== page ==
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Summer camps face great loss in wake of COVID-19 pandemic

NASHVILLE (BP) — Thousands of students each summer attend camps held at Baptist conference centers across the U.S.

But in light of the COVID-19 pandemic, event leaders are facing difficult decisions. Because the landscape of the pandemic is constantly changing, many camp leaders are still undecided about this summer’s events.

Hance Dilbeck, executive director-treasurer of the Baptist General Convention of Oklahoma, said leaders there hope to make a decision about their summer camps — most held at Falls Creek Conference Center — by the end of this month.

“We want to wait as long as we can to make sure we have current data,” Dilbeck explained. “We’re working with our health department and government officials. We’ll be safe and responsible. We’re praying that God would allow us to have camp — at least a partial camp, because it’s so important to us.”

Nathan Lorick, executive director of Colorado Baptist General Convention, said his team is still waiting to make a final decision because of how vital camps are to the spiritual health of students who attend.

“It’s not about numbers,” Lorick said. “It’s really about those kids who are going to go and encounter the Gospel of Jesus Christ and who are going to be called out to ministry.”

Lorick said the greatest tragedy would be for those students not to have the opportunity to experience the Gospel.

Kevin Perrigan, camp manager of Carson Springs Baptist Conference Center in Newport, Tenn., said the primary factor influencing any decision to close the camps is the safety of the campers.

“The emerging situation and the potential risks to our campers are the primary factors in determining how we’ll proceed in the future,” Perrigan said. “As of now, we have not made sweeping decisions about cancellations for the summer. We are quite literally monitoring the situation on a daily basis and making decisions based on the most reliable information available and with the health and welfare — both physical and spiritual — of those who come to camps in mind.”

Brian Hobbs, communication director for the Baptist General Convention of Oklahoma, also said the No. 1 priority is the well-being and safety of guests and campers. Leaders at Falls Creek Conference Center, which hosts camps and events for thousands of Oklahoma Baptists each year, are carefully weighing all the best information available and remain hopeful that the summer ministry will be able to continue, if only partially.

Dilbeck said ministry will continue regardless.

“We are confident that God is more than able to lead and guide us to ministry with or without those weeks of summer camp,” he said.

Russell Klinner, executive director of Shocco Springs Baptist Conference Center in Alabama, said one of the hardest parts of the current situation is seeing the camp’s grounds empty.

“We have 800 acres, and it’s a beautiful setting,” Klinner said. “The azaleas are blooming, and the dogwoods are covered up, and our grass is perfect, and nobody’s enjoying it except me and our staff. It’s eerie. It’s this weird, serene feeling to walk campus. And usually right now we’d be covered up with guests in the springtime and hosting lots of events on the weekends.”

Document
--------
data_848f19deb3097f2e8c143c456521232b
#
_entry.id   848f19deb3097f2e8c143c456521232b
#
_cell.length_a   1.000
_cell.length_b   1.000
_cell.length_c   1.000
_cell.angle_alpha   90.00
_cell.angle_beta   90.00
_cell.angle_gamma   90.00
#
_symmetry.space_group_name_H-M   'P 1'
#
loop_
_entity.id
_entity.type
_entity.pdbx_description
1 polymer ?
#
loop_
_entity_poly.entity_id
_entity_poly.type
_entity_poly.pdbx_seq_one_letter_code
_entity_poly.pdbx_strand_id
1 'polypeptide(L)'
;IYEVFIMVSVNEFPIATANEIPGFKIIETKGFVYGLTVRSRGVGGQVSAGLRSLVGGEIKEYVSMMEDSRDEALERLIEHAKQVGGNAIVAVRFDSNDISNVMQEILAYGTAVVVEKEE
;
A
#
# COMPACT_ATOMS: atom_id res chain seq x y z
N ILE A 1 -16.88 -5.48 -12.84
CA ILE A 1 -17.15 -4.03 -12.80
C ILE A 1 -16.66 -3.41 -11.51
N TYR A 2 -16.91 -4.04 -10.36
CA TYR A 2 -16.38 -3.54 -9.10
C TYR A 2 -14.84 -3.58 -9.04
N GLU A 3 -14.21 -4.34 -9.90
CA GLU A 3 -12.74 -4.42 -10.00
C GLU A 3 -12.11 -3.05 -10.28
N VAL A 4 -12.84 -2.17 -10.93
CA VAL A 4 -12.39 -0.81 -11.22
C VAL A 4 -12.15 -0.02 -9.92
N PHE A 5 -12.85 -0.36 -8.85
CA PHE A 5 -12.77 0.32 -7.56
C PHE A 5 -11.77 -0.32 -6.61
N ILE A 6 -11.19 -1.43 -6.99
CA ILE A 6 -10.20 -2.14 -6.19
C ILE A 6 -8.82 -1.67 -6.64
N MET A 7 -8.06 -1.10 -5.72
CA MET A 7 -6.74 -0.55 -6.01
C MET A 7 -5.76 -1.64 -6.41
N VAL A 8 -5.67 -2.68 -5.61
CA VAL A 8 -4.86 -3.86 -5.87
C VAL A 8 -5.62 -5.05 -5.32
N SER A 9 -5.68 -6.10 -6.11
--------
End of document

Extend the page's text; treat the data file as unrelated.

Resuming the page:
Perrigan also noted the frustration that can come with a blossoming conference center being empty at one of its peak times.

“They are sacred places where countless people through the decades have come to Christ, been called into ministry and simply met and spent time with God away from the dissonance of the world,” Perrigan said. “We do what we do to serve churches and people, with the goal of creating irresistible places for unprecedented transformation. We look forward to getting back to providing that ministry.”

The conference centers are currently being maintained and upheld by a few essential staff and groundskeepers, in hopes to have them ready for events to begin again soon.

Perrigan said when churches emerge from the COVID-19 pandemic, they may need a refreshing environment for a time of renewal. He hopes Carson Springs can be such a place.

“As you can imagine, maintaining large facilities like ours is a full-time job, but fortunately one that allows our employees to accomplish those needed tasks while maintaining distance,” Perrigan said. “We have worked hard the past few years to improve our facilities so that those attending our two conference centers have unforgettable experiences that allow them to focus on spiritual formation and recreation.”

The staff of Shocco Springs normally numbers around 170, but currently only 25 employees remain on site, including residential employees like Klinner. The camp is shut down until April 30, but Klinner expects that period to extend.

Shocco Springs is currently operating with 50 percent of its typical income and has faced approximately $3.5 million in losses. Drawing from emergency savings has allowed operations to continue. But Klinner said it is important to recognize that not all camps and conference centers are able to cover their losses.

“A lot of camps and small conference centers are not in the same boat,” Klinner said. “They’re struggling to make payroll; they’ve laid people off. They’re trying to figure out where their summer’s going to be and how they’re going to keep doors open.”

Perrigan said it is vital right now to carefully steward resources, and to pray for leaders to make the right decisions about whether and when to hold camps.

it is vital to be stewarding resources well and praying for leaders to make the right decisions.

“We take stewardship very seriously, so we have sought God’s wisdom for how best to manage our fiscal resources,” Perrigan said. “Looking more into the future, we are challenging ourselves to transform our operational strategy to include programming and events that meet newly recognized needs created by this current crisis.”